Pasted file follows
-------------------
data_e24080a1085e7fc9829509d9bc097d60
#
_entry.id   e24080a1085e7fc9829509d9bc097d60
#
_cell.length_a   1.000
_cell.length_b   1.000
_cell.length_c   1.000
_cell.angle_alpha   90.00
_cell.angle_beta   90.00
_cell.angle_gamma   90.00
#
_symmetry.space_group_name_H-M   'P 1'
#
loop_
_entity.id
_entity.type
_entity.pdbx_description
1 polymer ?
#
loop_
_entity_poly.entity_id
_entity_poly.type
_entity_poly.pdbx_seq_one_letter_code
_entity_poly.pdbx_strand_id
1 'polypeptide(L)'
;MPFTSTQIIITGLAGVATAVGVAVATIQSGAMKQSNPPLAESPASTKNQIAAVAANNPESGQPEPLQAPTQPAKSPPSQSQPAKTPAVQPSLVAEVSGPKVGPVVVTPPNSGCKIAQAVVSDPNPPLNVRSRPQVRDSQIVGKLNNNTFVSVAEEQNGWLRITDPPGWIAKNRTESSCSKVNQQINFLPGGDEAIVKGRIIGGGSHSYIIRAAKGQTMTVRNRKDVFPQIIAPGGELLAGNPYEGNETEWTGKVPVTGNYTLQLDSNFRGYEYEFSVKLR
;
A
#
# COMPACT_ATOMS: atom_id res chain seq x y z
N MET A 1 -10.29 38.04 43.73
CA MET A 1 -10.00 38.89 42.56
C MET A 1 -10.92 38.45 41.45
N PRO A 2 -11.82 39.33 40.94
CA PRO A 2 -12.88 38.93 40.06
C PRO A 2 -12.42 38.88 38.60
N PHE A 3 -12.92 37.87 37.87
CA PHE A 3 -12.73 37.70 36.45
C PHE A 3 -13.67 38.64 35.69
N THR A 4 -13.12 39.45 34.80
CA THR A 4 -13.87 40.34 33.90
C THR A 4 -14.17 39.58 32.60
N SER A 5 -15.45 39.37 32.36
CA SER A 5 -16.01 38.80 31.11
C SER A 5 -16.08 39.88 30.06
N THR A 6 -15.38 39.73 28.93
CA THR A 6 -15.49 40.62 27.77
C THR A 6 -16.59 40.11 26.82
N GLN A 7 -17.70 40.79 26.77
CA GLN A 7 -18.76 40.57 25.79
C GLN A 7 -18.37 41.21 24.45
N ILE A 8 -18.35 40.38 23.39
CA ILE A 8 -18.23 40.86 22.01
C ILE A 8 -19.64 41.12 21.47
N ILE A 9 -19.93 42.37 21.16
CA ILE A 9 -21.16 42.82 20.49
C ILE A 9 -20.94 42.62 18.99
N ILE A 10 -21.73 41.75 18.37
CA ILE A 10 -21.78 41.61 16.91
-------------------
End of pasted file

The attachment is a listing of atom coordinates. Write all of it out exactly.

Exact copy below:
data_e24080a1085e7fc9829509d9bc097d60
#
_entry.id   e24080a1085e7fc9829509d9bc097d60
#
_cell.length_a   1.000
_cell.length_b   1.000
_cell.length_c   1.000
_cell.angle_alpha   90.00
_cell.angle_beta   90.00
_cell.angle_gamma   90.00
#
_symmetry.space_group_name_H-M   'P 1'
#
loop_
_entity.id
_entity.type
_entity.pdbx_description
1 polymer ?
#
loop_
_entity_poly.entity_id
_entity_poly.type
_entity_poly.pdbx_seq_one_letter_code
_entity_poly.pdbx_strand_id
1 'polypeptide(L)'
;MPFTSTQIIITGLAGVATAVGVAVATIQSGAMKQSNPPLAESPASTKNQIAAVAANNPESGQPEPLQAPTQPAKSPPSQSQPAKTPAVQPSLVAEVSGPKVGPVVVTPPNSGCKIAQAVVSDPNPPLNVRSRPQVRDSQIVGKLNNNTFVSVAEEQNGWLRITDPPGWIAKNRTESSCSKVNQQINFLPGGDEAIVKGRIIGGGSHSYIIRAAKGQTMTVRNRKDVFPQIIAPGGELLAGNPYEGNETEWTGKVPVTGNYTLQLDSNFRGYEYEFSVKLR
;
A
#
# COMPACT_ATOMS: atom_id res chain seq x y z
N MET A 1 -10.29 38.04 43.73
CA MET A 1 -10.00 38.89 42.56
C MET A 1 -10.92 38.45 41.45
N PRO A 2 -11.82 39.33 40.94
CA PRO A 2 -12.88 38.93 40.06
C PRO A 2 -12.42 38.88 38.60
N PHE A 3 -12.92 37.87 37.87
CA PHE A 3 -12.73 37.70 36.45
C PHE A 3 -13.67 38.64 35.69
N THR A 4 -13.12 39.45 34.80
CA THR A 4 -13.87 40.34 33.90
C THR A 4 -14.17 39.58 32.60
N SER A 5 -15.45 39.37 32.36
CA SER A 5 -16.01 38.80 31.11
C SER A 5 -16.08 39.88 30.06
N THR A 6 -15.38 39.73 28.93
CA THR A 6 -15.49 40.62 27.77
C THR A 6 -16.59 40.11 26.82
N GLN A 7 -17.70 40.79 26.77
CA GLN A 7 -18.76 40.57 25.79
C GLN A 7 -18.37 41.21 24.45
N ILE A 8 -18.35 40.38 23.39
CA ILE A 8 -18.23 40.86 22.01
C ILE A 8 -19.64 41.12 21.47
N ILE A 9 -19.93 42.37 21.16
CA ILE A 9 -21.16 42.82 20.49
C ILE A 9 -20.94 42.62 18.99
N ILE A 10 -21.73 41.75 18.37
CA ILE A 10 -21.78 41.61 16.91